Finally, Thanksgiving has come. It is my favorite holiday of the year, for three simple reasons: family, food and football — cliché, I know, but I still think we should take some time now to sit back, relax and realize how much we have to be thankful for in the world of sports.

With hundreds of teams and thousands of games every year, it can get a bit overwhelming. Just think of how many hours you spent watching, playing, and reading about sports this year, and you’ll realize how big of an impact it has on your daily life.

This Thanksgiving, let’s start off by giving thanks for Grinnell College’s Jack Taylor, a sophomore guard who put up 138 points in a 179-104 victory on Tuesday night. Who was guarding this kid? He scored 77% of his team’s points and shot the ball 108 times, approximately every 20 seconds on average. The statistics are absolutely mind numbing. Thank you, Jack, for reminding us that amazing things can happen anywhere, even in a tiny, little-known Division III school.

Let’s give thanks for Otto Porter and Greg Whittington, the stars of our talented, deep sophomore class. Nerlens Noel can go sell his soul to Kentucky, and Georgetown will keep chugging along. I’m proud to say that we are not a school of the “one-and-done” sellout. Thank you for treating our school as an actual school, and not like an NBA-prep program.

Let’s next give thanks for Lance Armstrong, hard as it may be for some. Do the titles even matter at this point? He has done more for charity than any athlete I can think of — and as his book says, “It’s not about the bike.” Yes, it has been a frustrating, humbling year. But thank you for rising above it all.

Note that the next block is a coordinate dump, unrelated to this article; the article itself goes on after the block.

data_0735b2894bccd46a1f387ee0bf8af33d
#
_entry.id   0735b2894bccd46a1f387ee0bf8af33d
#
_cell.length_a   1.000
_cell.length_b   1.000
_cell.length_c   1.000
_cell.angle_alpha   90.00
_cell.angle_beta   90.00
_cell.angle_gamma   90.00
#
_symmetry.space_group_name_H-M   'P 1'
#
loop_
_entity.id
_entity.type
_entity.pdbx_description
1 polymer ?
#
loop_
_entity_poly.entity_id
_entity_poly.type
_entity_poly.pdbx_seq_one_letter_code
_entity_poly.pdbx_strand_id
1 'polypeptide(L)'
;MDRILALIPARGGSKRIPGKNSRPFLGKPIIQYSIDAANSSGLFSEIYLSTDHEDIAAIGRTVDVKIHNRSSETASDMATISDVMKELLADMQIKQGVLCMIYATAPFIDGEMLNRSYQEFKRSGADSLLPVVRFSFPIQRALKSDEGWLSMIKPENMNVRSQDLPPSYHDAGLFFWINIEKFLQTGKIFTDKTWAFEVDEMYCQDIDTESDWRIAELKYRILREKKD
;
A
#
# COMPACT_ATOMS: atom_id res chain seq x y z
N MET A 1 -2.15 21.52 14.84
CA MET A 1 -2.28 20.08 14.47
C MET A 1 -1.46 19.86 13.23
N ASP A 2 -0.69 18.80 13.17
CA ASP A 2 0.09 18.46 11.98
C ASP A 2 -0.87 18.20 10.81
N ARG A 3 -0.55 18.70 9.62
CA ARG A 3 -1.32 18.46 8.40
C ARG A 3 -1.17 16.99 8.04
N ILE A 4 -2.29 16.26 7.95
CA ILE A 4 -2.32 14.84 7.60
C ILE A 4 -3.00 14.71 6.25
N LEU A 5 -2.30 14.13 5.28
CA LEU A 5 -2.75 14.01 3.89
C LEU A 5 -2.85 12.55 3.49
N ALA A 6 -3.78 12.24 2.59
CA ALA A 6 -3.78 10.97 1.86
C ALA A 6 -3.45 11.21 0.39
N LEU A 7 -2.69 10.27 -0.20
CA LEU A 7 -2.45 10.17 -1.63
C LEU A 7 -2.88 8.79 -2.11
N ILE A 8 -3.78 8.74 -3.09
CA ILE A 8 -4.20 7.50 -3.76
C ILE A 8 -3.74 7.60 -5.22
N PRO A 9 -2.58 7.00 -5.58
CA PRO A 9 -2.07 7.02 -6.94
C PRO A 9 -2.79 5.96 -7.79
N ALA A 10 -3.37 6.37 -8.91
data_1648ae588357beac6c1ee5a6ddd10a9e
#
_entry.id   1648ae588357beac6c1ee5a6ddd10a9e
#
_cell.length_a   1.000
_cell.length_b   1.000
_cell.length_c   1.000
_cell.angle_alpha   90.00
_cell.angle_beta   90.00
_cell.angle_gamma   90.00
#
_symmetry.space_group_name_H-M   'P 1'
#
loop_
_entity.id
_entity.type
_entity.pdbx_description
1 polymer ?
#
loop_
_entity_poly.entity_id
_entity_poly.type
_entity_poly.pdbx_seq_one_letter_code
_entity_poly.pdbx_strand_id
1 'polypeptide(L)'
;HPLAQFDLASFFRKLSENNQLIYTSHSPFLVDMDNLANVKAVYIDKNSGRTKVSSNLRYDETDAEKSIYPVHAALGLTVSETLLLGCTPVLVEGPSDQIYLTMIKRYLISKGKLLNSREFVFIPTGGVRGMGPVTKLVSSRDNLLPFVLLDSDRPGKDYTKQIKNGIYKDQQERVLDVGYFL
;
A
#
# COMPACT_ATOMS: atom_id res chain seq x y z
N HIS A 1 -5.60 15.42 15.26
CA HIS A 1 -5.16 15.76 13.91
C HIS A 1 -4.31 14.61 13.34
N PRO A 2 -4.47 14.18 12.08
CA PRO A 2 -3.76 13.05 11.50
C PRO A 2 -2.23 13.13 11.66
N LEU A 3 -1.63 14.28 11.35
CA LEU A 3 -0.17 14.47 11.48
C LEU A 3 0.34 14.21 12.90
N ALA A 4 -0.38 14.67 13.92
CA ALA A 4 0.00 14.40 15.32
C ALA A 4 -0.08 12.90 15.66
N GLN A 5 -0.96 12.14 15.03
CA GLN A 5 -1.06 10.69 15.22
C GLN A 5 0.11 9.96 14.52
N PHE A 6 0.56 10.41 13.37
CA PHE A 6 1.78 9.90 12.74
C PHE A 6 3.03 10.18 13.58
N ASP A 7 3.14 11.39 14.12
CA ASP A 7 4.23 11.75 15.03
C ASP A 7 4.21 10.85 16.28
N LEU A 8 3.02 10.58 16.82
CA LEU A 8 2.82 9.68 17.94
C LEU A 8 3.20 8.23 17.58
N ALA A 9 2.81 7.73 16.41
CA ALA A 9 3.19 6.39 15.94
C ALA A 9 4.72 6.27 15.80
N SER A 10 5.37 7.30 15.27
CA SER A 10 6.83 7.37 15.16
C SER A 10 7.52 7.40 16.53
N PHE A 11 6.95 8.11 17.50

Let’s give thanks for the Washington Nationals. After 79 seasons, D.C. finally got to experience postseason baseball. Although they broke our hearts in Game 5 of the NLDS, they had an inspiring run. Thank you for making D.C. a baseball-relevant city, as well as for helping me realize that I could actually lose my voice at a baseball game.

Let’s give thanks, too, for our referees. Although we may constantly criticize them, the first few weeks of this year’s NFL season showed us how much we need them, and the botched touchdown call at the end of the Seahawks-Packers game solidified our love-hate relationship. Thank you for coming back and for ending the kangaroo court that threatened to defile the game that we love so dearly.

Let’s give thanks for the Europeans. Our neighbors across the pond organized a spectacular Summer Olympics, and Poland and Ukraine hosted a wildly exciting European Football Championship. Thank you for rekindling our interest in a sport that is often underappreciated in the United States.

Finally, let’s give thanks for the law, which cracked down on some disturbing scandals in sports this year. Jerry Sandusky, Melky Cabrera, Bobby Petrino, Sean Payton and Greg Williams all deserved the punishments that were handed down to them. Thank you for holding our coaches and athletes to a high moral standard.

The list goes on. We are thankful for all of those players, stories and games that kept us entertained, tugged at our hearts and gave us some peace of mind over the past year.

Of course, we should not need a holiday to remind us to give thanks, but it sure is convenient.  Let’s be real — we should be doing this sort of thing every day, without a special day off from school to commemorate it. The turkey and football is all just fluff.

Still, the fluff tastes good. Dig in, and have a happy Thanksgiving, everybody.

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